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Trumpcare 2, McConnell bets Senate, labor’s new strategy…

Tuesday, April 4, 2017




► In today’s Olympian — On ‘Equal Pay Day,’ fight over gender wage gap rages on — Another session of Congress, another attempt from Democratic lawmakers to enshrine the Paycheck Fairness Act into law. But with tight Republican control over the federal government, the bill seems likely to meet its usual fate: defeat.

ALSO at The Stand — On Equal Pay Day, Murray again seeks Paycheck Fairness Act

► From Huffington Post — Women face a pay gap in every single state. Here’s where it’s worst. — Click-bait headline spoiler: It’s Wyoming, where women earn just 64 cents for every dollar paid to men. In Washington, it’s 79 cents, a penny less than the national average of 80 cents… Of the 20 states with the largest populations of Latinas in the workforce, Washington has the dubious distinction of having one of the worst pay gaps, with Latinas earning just 46 cents for every dollar paid to white men doing similar jobs.




► From KUOW — Immigration officials defend arrests at Washington courts — Washington state’s highest-ranking judge is still waiting for federal immigration officials to write her back. State Supreme Court Chief Justice Mary Fairhurst requested that courthouses be off limits for immigration arrests. But that option will likely stay on the table for now.

► In today’s Seattle Times — #BerthaCam: Watch giant boring machine emerge at end of Highway 99 tunnel — The giant tunnel-boring machine Bertha, after years of delays, is expected to break out into daylight midday Tuesday. The massive machine is a few feet away from the vault in South Lake Union where it will be disassembled. And you can watch Bertha emerge live from the news-pool camera.

► In the P.S. Business Journal — SeaTac’s $15 minimum wage isn’t slowing down real estate projects (subscription req’d) — Hotel operators are willing to pay the high wage for the chance to be by a growing international airport.

► In today’s Seattle Times — Boeing says it signed new $3 billion deal with Iranian airline — Boeing’s deal is the first major sale by a U.S. company to the Islamic Republic under President Trump. The new agreement comes on top of the $16.6 billion sale Boeing previously made in Iran after the landmark nuclear deal struck with Tehran under the Obama administration.




► In today’s Washington Post — With help from Pence, House Republicans suddenly rekindle health-care talks — Republican lawmakers seeking to revive efforts to repeal the Affordable Care Act prepared for a busy day of negotiations on Capitol Hill after White House officials jump-started the process with a new proposal that they were expected to detail on Tuesday.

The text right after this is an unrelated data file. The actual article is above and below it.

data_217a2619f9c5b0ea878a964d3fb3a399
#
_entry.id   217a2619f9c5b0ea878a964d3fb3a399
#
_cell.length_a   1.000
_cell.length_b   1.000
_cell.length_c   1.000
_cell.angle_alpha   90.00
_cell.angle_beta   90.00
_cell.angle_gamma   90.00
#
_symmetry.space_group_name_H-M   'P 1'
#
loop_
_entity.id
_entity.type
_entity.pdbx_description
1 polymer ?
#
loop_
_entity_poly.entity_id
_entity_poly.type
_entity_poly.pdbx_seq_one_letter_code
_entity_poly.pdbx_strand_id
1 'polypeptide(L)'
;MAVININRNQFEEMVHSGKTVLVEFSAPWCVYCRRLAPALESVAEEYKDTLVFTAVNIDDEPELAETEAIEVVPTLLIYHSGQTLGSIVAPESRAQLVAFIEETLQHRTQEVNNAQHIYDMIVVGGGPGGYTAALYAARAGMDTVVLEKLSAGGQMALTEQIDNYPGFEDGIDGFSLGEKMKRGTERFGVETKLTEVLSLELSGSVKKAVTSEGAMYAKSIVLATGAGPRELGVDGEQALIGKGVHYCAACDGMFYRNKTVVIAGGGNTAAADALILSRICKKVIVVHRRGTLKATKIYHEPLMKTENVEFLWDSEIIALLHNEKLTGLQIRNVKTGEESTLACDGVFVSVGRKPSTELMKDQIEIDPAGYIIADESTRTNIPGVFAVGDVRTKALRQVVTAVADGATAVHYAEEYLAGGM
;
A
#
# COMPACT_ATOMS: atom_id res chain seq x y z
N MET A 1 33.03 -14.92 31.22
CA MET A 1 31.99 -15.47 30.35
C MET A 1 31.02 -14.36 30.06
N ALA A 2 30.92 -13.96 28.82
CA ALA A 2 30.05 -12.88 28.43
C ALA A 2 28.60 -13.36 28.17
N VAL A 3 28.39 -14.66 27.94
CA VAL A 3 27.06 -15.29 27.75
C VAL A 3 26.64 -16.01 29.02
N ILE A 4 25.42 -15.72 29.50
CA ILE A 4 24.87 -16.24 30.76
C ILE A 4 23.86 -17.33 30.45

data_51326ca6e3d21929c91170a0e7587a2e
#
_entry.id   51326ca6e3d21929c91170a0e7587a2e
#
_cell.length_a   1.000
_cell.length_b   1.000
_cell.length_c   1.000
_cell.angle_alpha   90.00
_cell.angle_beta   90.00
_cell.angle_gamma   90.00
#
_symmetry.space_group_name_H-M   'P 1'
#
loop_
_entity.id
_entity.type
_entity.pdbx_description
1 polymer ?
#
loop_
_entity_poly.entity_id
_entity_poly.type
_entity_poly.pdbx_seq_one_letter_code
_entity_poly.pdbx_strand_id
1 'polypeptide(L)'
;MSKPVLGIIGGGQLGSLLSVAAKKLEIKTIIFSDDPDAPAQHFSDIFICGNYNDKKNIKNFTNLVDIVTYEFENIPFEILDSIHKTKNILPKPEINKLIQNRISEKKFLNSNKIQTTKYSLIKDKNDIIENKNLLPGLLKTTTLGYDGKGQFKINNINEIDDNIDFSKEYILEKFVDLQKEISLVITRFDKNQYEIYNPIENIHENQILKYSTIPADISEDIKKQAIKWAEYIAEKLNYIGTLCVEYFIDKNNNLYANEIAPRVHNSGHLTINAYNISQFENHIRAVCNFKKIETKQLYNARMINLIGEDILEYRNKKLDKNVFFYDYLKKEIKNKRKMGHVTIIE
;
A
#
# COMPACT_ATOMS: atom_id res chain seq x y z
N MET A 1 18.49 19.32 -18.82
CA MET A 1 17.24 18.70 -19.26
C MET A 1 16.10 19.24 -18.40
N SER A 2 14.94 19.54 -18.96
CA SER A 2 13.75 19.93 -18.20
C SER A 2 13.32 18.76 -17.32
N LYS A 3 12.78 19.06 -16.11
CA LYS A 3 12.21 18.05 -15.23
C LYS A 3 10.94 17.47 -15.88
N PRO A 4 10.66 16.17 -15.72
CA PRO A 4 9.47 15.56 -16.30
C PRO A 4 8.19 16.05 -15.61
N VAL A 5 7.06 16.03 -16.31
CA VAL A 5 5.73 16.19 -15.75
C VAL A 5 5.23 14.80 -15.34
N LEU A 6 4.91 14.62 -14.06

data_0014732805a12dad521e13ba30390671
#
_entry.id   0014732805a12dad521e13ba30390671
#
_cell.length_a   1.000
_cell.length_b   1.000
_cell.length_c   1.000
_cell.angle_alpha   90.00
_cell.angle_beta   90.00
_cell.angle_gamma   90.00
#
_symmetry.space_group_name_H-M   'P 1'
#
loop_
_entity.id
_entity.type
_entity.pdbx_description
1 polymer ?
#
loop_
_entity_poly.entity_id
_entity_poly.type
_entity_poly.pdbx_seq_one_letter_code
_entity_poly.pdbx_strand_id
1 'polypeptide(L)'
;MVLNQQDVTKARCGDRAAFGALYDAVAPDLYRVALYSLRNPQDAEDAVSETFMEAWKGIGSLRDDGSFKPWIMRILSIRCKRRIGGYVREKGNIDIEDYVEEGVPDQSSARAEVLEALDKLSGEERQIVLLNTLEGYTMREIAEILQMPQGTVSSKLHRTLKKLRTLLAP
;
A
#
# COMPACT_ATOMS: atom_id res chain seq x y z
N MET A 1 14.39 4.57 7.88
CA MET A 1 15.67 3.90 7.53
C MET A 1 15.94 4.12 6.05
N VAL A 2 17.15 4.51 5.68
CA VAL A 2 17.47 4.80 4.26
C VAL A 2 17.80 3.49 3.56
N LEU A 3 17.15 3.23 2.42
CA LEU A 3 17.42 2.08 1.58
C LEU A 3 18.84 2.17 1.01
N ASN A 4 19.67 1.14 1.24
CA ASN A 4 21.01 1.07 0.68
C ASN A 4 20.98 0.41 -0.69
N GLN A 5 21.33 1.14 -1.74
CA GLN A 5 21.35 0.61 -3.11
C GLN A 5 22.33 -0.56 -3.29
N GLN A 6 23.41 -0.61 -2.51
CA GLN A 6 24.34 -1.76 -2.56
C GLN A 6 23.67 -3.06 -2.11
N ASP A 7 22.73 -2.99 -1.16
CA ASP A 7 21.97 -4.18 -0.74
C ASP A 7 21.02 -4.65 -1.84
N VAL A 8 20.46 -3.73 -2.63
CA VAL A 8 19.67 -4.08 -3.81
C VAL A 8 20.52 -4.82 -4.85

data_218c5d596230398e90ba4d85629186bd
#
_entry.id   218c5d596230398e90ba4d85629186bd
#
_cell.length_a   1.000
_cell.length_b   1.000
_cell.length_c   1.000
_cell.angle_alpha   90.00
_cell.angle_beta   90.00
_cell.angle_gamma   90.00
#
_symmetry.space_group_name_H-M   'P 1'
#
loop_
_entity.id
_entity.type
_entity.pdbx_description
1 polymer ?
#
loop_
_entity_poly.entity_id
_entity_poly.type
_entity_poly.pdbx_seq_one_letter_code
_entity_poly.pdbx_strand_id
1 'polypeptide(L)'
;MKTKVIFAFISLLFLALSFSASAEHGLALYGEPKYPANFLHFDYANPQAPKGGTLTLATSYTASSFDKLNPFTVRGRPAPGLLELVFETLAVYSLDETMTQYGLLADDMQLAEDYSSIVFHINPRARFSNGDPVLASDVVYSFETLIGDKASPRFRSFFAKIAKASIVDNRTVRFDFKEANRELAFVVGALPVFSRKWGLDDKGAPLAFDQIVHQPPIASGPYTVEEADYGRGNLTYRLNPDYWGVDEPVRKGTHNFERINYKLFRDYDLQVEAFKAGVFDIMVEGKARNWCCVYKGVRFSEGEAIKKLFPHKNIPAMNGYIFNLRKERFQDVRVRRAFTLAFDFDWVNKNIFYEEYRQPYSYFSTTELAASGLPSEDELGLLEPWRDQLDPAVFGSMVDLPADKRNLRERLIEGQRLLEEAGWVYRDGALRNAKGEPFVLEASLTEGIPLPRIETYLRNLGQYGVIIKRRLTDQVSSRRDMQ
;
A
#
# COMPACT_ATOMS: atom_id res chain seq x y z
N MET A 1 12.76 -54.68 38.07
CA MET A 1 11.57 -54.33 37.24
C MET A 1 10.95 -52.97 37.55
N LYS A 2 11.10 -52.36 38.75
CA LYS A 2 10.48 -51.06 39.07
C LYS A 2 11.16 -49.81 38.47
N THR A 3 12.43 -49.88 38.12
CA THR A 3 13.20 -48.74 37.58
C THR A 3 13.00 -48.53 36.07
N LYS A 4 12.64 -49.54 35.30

► In today’s NY Times — Republican health proposal would undermine coverage for pre-existing conditions — Word has emerged that the conservative Freedom Caucus’s new proposal would effectively cast aside the Affordable Care Act’s guarantee the insurance cover pre-existing conditions.

► In today’s (Everett) Herald — Census: County’s uninsured cut in half by Affordable Care Act — The percentage of working-age Snohomish County residents without health insurance dropped by half in the first two years after the federal health care law went into effect, according to a U.S. Census Bureau report. The uninsured rate dropped from 14.5 to 7 percent between the end of 2013 and the end of 2015. Washington state’s rate of working-age uninsured continues to drop. The 2016 rate is 5.8 percent.

► From AP — For Trump, NAFTA could be the next Obamacare — Health care care and trade don’t have much in common beyond complexity and political sensitivity. But there are striking similarities between Trump’s approach to Obamacare and his approach to the NAFTA, which he’s called the worst trade deal in history. The parallels include his over-the-top dystopian attacks on their disastrous stupidity, his over-the-top utopian pledges to replace them with a terrific alternative to be named later, and his blithe confidence that his negotiating partners would give him what he wanted.




► From Reuters — Democrats amass support to force showdown over Trump Supreme Court pickDemocrats on Monday corralled enough support to hold up a Senate confirmation vote on President Donald Trump’s Supreme Court nominee but Republicans threatened to change the Senate rules to ensure conservative judge Neil Gorsuch gets the lifetime job.